There is boot-stompin’, soul-shakin’ rock-‘n’-roll — and then there is reveling in Revel in Dimes. This is not The Black Keys and The Red Hot Chili Peppers, blended together by way of Jack White and a nice hook; this is unmanufactured music that shakes you up and spits you back out, all ugly and heavy and mean, the way they invented music to be. This might get dangerous, is what you need to know before we get started here, because this is what fearlessness sounds like.
Washington Duke and Eric Simons spent years getting polished in the fine art of the dirty blues as a hired-gun rhythm section playing popcorn-quick drums and buttery-goo guitar in too many New York City bands, together and apart, throughout the better part of the 21st Century. But after each gig, they found themselves coming back to their shared North Mississippi influences of Junior Kimbrough and R.L. Burnside, wondering what happened to the juke joint in the midst of a blues-rock renaissance. If the Delta was having its garage-rock, gold-record moment, why wasn’t anyone dancing in the damn garage?
“The blues doesn’t have to sound perfect,” Duke says. “It’s actually better if it doesn’t sound perfect. So the whole look-at-me-being-a-rock-star thing never worked for us. And I think that’s why the whole DJ culture is working right now: People just want to get lost in enjoying the music and having a good time — they don’t need to be staring at some icon.”
Well, Duke and Simons found their icon anyway. Because there are beautiful, booty-shakin’, fist-pumpin’ female lead singers — and then there is Kia Warren, who is all that and will break your fucking house down. She worked at The Surf Lodge in Montauk, where she’d been distracted, like everyone else in the joint, by these two guys covering T-Model Ford at full volume in the Hamptons on a Sunday afternoon last summer. So she sent her friend toward the stage, pretending to be her manager, to see if, hey, maybe these guys could use an extra voice for a couple songs. “We were like, Girl, this ain’t karaoke,” Simons says. “But then Kia got up there and we were like, Damn, that girl can sing. And it worked out perfectly, because she doesn’t have just one style, and nowadays it’s tough to nail down any particular genre that people can reach out and grab — so we lean toward ’em and let ’em grab a hold of everything.”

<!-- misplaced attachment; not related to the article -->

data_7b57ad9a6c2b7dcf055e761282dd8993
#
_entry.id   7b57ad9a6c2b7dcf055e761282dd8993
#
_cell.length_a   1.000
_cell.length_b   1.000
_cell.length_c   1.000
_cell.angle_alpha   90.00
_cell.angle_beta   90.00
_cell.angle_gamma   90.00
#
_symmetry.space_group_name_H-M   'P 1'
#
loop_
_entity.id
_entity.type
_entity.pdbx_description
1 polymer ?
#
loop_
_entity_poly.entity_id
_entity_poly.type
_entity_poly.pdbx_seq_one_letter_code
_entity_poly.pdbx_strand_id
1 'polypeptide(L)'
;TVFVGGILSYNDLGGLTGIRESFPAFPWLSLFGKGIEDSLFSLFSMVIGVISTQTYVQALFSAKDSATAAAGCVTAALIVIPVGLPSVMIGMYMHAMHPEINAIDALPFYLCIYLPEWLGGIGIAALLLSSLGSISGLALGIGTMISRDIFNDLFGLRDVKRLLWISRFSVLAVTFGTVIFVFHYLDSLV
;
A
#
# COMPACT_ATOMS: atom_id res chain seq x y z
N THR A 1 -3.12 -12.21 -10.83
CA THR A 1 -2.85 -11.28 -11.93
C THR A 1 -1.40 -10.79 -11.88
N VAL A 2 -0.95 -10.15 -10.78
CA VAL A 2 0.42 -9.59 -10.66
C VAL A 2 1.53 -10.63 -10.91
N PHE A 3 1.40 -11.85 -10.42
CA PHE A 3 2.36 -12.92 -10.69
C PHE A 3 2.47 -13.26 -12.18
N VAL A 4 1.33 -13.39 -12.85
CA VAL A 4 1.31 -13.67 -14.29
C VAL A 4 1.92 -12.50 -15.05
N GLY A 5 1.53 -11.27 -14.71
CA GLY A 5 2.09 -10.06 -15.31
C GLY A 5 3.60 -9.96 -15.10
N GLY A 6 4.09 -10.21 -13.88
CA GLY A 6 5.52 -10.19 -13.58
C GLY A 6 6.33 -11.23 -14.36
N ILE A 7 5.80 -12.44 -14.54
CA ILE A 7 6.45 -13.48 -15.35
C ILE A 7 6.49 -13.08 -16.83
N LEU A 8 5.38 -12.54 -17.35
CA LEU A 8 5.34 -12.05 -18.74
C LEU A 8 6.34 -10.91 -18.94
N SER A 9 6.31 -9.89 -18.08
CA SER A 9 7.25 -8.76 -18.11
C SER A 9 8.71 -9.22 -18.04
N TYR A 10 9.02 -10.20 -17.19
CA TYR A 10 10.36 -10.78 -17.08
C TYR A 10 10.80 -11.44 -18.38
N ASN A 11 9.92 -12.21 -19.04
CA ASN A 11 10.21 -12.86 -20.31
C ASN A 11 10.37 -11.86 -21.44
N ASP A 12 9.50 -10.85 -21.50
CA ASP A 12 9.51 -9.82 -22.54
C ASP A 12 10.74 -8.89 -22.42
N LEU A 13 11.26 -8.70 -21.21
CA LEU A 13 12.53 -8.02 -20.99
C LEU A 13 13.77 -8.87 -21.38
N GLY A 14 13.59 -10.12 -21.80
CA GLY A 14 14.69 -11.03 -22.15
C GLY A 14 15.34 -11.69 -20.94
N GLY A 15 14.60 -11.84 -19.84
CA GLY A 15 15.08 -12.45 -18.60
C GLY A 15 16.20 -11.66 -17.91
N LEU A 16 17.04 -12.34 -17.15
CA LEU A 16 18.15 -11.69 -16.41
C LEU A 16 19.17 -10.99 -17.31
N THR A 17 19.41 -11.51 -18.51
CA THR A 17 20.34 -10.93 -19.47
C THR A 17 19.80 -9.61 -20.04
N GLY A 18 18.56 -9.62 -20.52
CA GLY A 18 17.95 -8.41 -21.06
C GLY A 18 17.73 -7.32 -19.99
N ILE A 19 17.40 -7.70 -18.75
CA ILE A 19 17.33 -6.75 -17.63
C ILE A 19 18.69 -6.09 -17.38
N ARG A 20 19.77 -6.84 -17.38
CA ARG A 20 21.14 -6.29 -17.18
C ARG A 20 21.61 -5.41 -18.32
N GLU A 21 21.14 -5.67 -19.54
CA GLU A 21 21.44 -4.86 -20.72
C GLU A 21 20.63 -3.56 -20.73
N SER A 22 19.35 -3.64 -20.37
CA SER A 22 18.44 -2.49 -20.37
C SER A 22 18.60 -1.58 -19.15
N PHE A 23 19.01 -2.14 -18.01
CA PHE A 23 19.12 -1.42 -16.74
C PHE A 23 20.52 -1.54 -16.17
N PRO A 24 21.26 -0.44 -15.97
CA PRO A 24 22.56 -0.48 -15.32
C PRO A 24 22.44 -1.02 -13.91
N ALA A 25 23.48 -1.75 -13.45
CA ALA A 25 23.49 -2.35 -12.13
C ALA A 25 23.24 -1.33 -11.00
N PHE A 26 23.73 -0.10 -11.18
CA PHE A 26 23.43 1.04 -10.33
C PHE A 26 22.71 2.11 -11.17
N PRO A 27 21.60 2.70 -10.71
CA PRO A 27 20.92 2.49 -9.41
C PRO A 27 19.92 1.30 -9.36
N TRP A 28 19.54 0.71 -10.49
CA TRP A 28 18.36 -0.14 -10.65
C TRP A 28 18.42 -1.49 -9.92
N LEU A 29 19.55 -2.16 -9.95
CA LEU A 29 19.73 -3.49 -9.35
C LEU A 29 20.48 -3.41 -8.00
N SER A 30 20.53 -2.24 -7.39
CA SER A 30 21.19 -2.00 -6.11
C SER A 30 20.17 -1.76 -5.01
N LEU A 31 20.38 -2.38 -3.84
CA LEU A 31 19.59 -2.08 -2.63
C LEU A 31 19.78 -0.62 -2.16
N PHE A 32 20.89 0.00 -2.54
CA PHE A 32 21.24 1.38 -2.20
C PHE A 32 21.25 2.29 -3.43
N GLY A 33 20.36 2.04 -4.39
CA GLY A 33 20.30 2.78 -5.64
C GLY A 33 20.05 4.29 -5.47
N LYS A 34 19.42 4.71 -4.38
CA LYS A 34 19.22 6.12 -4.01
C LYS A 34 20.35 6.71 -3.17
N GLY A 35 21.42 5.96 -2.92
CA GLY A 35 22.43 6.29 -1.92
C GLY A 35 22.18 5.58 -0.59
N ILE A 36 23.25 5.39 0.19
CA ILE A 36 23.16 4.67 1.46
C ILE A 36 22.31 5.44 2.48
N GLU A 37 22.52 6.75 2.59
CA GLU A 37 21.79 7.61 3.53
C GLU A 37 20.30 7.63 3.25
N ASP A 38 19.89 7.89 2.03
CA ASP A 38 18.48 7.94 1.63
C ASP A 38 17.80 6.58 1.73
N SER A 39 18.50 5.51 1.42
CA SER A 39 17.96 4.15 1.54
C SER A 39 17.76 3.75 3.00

Hold tight indeed. Listen to “Shame,” and you will hear a stompin’ riff written two years ago by two men, and Warren’s melody — never the same twice, always just right — will make you wear your sole thin. Close your eyes during “Last Breath” at your own risk, lest Simons’ Les Paul — slipping and sliding, heaving and hammering — leaves you running into everything around you. Go see Revel in Dimes do “You Gotta Go Down” in all its many moods — equal doses Leadbelly and Led Zeppelin, punk and The Pink Panther — and… well, you’ve just really got to go down and see ’em.
“We bring it back closer to where the blues and rock really started out, but there’s a vibe you can’t put a name to,” says Warren. “We feed off those roots, and each other, and the crowd, and having fun. So people come to our shows and they see that and they feel that, and we feel them. It’s just something that you have to see. It’s something that you have to feel.”
Because that’s the thing: At once timeless and timely, Revel in Dimes is best experienced at this very second, in this very moment. You’ve been warned.